Online movie services gear up for UK turf war

Film fans in the UK will be spoilt for choice next year as a range of new digital movie portals launch, pitting internet players against traditional retailers and media groups in a crowded fight for consumers’ wallets and Hollywood studios’ content.

Netflix’s announcement last month that it would be bringing its online subscription service to the UK in 2012 has galvanised competition in what remains a small – albeit rapidly growing – market.

Netflix and Amazon-backed rival Lovefilm are vying with British Sky Broadcasting for rights to the newest movies, while at the same time pay-per-view services such as HMV’s new On Demand site, which launched this week, and Tesco’s Blinkbox, acquired this year, are trying to lure eyeballs from movie services attached to hardware such as Apple’s iPhone and iPad, Sony’s PlayStation3 and Microsoft’s Xbox 360.

In the UK just 2 per cent of television viewing is online, according to analysts at IHS Screen Digest, with a large portion of that made up of free catch-up services. But analysts believe new devices that make it easier to watch internet video on the television will accelerate the shift to on-demand movies.

Next month iPlayer, Blinkbox and Lovefilm will arrive on the Xbox, while next year will see the UK launches of Google TV, which provides a range of internet video services, and YouView, the long-delayed joint venture between the BBC, ITV, Channels 4 and 5, BT, TalkTalk and Arqiva.

“People generally want to watch movies on the biggest device possible,” says Richard Broughton, Screen Digest analyst. “They don’t want to be watching on a small laptop screen if they have a 42-inch HD TV.”

Anticipating this shift, HMV, the troubled retailer, plans to pre-install links to its on-demand movie service offering films such as Cars 2 on to digital devices such as tablets, which it hopes will make up for falling sales of DVDs.

“Increasingly, the way that people are experiencing entertainment is bringing the technology and the content together,” says Mark Hodgkinson, HMV’s marketing and e-commerce director. “We want to make that as easy as possible.”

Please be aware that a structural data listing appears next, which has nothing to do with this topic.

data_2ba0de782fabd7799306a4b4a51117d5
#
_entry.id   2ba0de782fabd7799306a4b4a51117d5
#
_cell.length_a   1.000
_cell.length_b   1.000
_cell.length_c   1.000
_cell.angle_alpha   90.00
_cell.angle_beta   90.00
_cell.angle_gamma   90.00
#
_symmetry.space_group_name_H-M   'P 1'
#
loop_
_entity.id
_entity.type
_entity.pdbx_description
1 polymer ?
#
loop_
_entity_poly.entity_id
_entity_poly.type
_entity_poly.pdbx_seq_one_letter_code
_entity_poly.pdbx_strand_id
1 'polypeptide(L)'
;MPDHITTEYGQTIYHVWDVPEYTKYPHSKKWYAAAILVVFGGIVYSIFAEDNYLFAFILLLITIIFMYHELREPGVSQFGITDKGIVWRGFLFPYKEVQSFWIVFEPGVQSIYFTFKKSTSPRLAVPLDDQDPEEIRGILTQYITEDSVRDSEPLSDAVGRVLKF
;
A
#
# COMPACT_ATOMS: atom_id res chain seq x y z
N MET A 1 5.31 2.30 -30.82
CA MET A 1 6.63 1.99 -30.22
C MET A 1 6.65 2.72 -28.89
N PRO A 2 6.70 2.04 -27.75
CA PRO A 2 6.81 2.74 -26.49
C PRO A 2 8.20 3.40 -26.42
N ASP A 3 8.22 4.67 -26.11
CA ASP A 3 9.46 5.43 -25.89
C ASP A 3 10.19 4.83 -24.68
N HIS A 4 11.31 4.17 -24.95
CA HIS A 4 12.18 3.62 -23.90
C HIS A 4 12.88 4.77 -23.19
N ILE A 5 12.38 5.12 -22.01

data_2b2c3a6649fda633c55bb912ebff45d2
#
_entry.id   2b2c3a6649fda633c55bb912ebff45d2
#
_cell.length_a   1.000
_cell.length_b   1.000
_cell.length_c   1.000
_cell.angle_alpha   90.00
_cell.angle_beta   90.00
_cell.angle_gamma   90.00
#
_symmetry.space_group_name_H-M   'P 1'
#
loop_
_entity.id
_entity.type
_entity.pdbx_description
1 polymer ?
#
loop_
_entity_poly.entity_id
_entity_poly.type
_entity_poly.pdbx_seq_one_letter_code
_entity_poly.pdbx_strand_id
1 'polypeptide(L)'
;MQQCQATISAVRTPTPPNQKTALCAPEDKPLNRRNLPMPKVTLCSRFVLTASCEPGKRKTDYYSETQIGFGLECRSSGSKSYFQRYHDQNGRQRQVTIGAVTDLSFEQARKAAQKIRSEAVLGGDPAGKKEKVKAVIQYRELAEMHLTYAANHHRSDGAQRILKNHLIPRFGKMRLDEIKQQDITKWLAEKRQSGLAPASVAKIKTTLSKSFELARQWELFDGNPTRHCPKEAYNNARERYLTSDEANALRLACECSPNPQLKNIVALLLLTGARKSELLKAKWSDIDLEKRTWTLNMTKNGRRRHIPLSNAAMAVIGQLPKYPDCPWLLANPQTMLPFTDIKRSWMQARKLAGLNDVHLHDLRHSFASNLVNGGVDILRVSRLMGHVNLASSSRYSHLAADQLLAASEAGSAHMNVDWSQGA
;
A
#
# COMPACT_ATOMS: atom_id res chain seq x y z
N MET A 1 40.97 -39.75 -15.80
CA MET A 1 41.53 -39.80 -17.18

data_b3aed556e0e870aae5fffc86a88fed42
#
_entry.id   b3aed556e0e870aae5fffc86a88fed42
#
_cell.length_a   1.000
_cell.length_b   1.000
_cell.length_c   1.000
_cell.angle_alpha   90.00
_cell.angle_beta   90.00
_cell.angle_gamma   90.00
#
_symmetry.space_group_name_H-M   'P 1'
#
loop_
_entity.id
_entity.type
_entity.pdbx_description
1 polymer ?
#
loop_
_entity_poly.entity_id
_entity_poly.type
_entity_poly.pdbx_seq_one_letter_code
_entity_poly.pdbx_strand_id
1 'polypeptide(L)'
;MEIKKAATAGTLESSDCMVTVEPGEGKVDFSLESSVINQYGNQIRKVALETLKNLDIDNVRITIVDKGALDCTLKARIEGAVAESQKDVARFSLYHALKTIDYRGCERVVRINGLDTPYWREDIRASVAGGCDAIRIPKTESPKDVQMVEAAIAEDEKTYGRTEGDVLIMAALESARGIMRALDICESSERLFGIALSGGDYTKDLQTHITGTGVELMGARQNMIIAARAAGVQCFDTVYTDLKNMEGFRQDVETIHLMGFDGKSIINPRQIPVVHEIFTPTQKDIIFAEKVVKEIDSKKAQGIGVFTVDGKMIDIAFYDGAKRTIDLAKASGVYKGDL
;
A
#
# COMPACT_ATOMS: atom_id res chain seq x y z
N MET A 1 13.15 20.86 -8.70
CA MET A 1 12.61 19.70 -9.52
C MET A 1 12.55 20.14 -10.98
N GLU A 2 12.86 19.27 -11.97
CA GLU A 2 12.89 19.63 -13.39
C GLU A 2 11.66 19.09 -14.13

But HMV faces competition from Apple, the market leader, which ties its iTunes download store to its iPod, iPhone and iPad hardware through a closed, proprietary system. Microsoft has similarly bundled its digital movie service into the Xbox.

HMV’s online movie store is supplied and operated by FilmFlex, a joint venture between Sony Pictures and Walt Disney, which also powers video-on-demand services for Virgin Media and Film4oD.

Jeff Henry, FilmFlex chief executive, believes these partnerships improve the economics of the internet video business for all concerned, because its resellers have large customer bases that studios are keen to tap. Mr Henry expects to sign more partners such as HMV in the coming months.

Netflix, by contrast, will be making a standing start when it launches in the UK next year, with no existing customer base. Although it believes its personalised recommendation technology and presence on a variety of devices will give it an advantage over rivals, securing rights to the best content will be critical.

After early skirmishes with studios Netflix has come away with movies from MGM, Miramax and Lionsgate, while Lovefilm has exclusive early access to films from Warner Bros and Entertainment One, the distributor of films such as Twilight. In each case, the internet players had to bid against BSkyB for rights.

Access to such content could become easier if the Competition Commission acts over what the regulator believes is BSkyB’s dominance in the pay-TV movie market, creating significant barriers to entry (a decision Sky disputes).

After its preliminary ruling in August, the regulator is consulting on whether to allow “over the top” providers to access Sky Anytime, its on-demand movie service, and publication of contract expiry dates, which could make it easier for rivals to plan rights bids.

Winning access to more digital movies from Sky is expected to cost Lovefilm and Netflix tens of millions of pounds. Lovefilm generated UK revenues from its DVD-by-mail business of £90.6m in 2010, with pre-tax profits of £6.3m, meaning the market will have to grow dramatically to make that investment pay.

“It is definitely a long game,” says Simon Calver, Lovefilm’s chief executive. “It’s still a small percentage of people watching.”

Copyright The Financial Times Limited 2017. All rights reserved. You may share using our article tools. Please don't cut articles from and redistribute by email or post to the web.